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Protesters turn out for Prime Minister Hun Sen’s arrival at the US-Asean summit in Sunnylands, California, in 2016. Organisers say they are planning similar protests around the world in response to the arrest of Kem Sokha.
Protesters turn out for Prime Minister Hun Sen’s arrival at the US-Asean summit in Sunnylands, California, in 2016. Organisers say they are planning similar protests around the world in response to the arrest of Kem Sokha. Photo supplied

Diaspora planning protests

The Cambodian diaspora is gearing up for a week of international anti-government protests in the wake of the surprise arrest of opposition leader Kem Sokha, even as the Cambodia National Rescue Party steadfastly refuses to protest their president’s detention on Cambodian soil.

Sokha’s daughter, Kem Samathida, shared a list of planned protests in Australia, Canada, France, the United States and New Zealand on Facebook yesterday, with protests also planned in Germany and Belgium.

Cambodian-Australian Hong Lim, a member of Australia’s state Parliament of Victoria who is helping organise Saturday’s protest in Melbourne, said the main focus of the demonstration is to pressure the international community into taking more concrete action against Cambodia and Hun Sen.

“We want to send a very powerful message to Hun Sen and his cronies that this is unacceptable,” he said.

Lim said “disappointment” at the international community’s response so far would be “an understatement”.

He also accused the Australian government of dragging its heels because of coveted business ties with the Kingdom, as well as a multimillion-dollar deal under which Cambodia has agreed to take in Australia’s unwanted refugees being held on the island prison of Nauru.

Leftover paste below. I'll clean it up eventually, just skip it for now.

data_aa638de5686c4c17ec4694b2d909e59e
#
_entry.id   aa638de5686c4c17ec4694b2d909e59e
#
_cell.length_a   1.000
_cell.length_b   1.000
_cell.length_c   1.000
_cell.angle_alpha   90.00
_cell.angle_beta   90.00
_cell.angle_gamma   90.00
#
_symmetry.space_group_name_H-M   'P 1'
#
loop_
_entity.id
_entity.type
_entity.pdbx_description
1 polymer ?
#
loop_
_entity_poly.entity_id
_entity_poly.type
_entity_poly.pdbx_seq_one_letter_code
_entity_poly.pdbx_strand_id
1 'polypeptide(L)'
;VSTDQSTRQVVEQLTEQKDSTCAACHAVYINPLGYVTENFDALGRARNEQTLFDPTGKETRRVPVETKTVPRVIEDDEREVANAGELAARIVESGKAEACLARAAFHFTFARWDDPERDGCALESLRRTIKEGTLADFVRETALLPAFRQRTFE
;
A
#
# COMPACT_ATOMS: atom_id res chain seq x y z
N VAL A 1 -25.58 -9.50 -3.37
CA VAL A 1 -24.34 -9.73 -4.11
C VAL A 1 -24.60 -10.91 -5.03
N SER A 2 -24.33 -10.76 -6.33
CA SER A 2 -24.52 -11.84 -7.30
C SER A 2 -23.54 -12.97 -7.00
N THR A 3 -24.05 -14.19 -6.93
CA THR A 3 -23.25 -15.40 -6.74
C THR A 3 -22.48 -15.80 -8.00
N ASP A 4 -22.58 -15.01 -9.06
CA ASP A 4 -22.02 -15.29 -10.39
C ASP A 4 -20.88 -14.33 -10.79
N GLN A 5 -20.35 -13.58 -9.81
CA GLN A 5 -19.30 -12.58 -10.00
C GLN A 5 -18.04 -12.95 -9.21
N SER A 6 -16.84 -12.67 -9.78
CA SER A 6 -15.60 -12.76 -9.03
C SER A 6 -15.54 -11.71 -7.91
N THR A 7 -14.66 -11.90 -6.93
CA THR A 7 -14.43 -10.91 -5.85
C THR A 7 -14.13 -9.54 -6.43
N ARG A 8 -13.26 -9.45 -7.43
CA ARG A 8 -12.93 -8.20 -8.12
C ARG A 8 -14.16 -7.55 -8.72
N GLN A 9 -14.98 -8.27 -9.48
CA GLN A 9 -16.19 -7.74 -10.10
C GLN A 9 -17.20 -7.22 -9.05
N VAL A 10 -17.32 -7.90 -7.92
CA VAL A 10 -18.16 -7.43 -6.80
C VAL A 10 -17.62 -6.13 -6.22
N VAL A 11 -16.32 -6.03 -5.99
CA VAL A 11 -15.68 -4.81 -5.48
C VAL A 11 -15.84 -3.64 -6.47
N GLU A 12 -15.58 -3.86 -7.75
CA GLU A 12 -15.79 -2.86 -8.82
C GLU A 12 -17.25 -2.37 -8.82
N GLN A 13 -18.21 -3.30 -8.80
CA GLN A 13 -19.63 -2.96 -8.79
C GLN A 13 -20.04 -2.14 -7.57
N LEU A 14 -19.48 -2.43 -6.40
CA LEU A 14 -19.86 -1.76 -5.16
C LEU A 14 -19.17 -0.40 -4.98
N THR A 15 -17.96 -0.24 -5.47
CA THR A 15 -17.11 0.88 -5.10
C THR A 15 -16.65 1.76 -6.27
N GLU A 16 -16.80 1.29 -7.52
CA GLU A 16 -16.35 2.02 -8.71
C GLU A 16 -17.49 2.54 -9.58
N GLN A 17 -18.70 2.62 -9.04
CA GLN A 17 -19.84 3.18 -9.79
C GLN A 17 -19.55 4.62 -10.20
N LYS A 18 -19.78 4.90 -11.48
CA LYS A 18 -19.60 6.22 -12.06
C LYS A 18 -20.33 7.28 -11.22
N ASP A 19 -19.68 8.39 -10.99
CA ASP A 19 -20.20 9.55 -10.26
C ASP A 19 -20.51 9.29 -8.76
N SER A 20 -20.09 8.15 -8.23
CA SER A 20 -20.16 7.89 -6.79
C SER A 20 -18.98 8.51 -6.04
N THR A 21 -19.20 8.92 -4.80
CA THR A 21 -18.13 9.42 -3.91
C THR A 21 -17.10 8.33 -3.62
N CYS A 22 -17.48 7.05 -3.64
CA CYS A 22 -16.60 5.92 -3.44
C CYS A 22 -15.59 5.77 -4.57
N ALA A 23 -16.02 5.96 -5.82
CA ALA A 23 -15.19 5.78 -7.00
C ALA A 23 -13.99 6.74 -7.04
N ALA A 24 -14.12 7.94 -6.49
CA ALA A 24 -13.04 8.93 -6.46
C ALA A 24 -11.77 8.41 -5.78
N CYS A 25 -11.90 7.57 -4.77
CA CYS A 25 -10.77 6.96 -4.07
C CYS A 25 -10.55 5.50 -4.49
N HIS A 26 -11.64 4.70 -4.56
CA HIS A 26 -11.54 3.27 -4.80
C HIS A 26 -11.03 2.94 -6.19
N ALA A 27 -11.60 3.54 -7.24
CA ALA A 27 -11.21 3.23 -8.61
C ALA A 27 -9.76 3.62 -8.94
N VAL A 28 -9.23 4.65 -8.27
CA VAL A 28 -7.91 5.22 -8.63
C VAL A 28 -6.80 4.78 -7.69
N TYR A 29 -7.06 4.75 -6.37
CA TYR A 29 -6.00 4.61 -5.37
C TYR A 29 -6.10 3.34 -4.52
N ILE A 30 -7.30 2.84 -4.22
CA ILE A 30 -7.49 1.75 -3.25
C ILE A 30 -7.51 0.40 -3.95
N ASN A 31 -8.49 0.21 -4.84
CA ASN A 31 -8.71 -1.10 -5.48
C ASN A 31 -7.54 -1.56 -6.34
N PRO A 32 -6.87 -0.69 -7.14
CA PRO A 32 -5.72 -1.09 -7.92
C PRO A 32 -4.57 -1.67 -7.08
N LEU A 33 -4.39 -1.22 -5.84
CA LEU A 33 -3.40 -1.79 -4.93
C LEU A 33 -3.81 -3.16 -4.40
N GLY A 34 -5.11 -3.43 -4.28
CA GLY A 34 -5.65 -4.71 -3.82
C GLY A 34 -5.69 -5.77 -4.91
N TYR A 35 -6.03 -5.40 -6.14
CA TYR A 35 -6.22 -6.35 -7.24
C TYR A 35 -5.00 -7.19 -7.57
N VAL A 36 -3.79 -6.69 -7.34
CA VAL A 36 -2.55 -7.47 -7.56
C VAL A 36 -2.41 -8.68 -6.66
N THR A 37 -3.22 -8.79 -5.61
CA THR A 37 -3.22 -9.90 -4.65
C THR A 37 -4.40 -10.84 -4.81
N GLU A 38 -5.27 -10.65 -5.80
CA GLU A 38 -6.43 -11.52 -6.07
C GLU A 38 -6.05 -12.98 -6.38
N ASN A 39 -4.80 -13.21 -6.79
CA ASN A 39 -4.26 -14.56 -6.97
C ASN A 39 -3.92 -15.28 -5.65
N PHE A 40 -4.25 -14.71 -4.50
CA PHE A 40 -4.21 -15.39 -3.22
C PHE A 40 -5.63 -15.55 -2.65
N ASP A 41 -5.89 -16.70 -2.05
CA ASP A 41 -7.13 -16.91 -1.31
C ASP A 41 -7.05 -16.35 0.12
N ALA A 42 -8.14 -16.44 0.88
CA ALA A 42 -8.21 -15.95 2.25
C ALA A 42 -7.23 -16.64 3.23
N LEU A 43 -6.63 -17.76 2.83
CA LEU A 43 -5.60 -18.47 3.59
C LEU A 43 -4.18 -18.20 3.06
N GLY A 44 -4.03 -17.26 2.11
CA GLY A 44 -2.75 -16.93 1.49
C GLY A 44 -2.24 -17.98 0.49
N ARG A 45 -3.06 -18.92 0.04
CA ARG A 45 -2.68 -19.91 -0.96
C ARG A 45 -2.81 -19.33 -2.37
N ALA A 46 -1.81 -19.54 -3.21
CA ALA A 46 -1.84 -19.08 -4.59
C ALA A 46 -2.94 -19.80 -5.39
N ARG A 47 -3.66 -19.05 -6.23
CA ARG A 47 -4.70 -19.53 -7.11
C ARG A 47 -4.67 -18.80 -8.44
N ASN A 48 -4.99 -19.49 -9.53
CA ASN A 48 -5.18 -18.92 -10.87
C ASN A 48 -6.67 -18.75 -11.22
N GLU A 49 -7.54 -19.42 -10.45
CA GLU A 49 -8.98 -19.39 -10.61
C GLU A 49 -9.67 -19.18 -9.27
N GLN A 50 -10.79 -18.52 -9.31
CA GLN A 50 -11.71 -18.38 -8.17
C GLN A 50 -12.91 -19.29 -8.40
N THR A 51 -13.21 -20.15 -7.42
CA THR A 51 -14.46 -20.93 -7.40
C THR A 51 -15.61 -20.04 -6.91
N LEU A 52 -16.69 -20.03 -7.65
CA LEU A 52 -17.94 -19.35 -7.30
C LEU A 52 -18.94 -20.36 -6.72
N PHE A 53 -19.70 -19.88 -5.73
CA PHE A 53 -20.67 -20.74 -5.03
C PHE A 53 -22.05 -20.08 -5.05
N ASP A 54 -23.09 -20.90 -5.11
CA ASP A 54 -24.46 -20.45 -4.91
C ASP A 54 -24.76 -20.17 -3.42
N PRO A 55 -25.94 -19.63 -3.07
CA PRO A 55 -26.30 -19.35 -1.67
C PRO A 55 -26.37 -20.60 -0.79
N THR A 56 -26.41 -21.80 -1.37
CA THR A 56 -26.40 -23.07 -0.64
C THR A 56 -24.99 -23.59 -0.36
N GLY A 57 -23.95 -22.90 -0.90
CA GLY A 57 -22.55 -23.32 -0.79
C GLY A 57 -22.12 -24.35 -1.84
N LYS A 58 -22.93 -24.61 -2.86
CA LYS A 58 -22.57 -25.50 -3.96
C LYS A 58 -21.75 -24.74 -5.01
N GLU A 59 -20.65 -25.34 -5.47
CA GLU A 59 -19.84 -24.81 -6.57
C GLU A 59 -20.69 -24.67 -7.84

While condemnations of the arrest have come in from different corners of the globe, no nations have pledged concrete action, such as economic sanctions.

The US, for example, noted the developments “with grave concern”, while Australia said it “urges Cambodia to fully implement the principles of democracy”.

The deputy president of the opposition, Mu Sochua, has said the CNRP will not organise or participate in protests out of fear of violence, and distanced herself from the international demonstrations yesterday. “We have nothing to do with it,” she said.

Tung Yap, one of the organisers of the upcoming Washington, DC, protest, said he understood the CNRP’s decision not to take to the streets. “It could lead to a big disaster,” he said.

Yap also said that the US must take more stringent measures.

“I don’t want to boycott the garment industry because it will hurt the people, but the US may have to remove special trading privileges,” he said.

Kingsley Abbott, senior legal adviser at the International Commission of Jurists, said on Wednesday that Cambodia would be “high on the agenda” at the upcoming UN Human Rights Council in Geneva.

The council will discuss a resolution to renew the mandate of the UN Special Rapporteur to Cambodia, and Abbott said ICJ and other organisations are advocating member states to include language “that explicitly recognises Cambodia’s deteriorating human rights situation, and takes steps to address it”.

They have also requested that the council “identify concrete actions that the . . . international community should take”.

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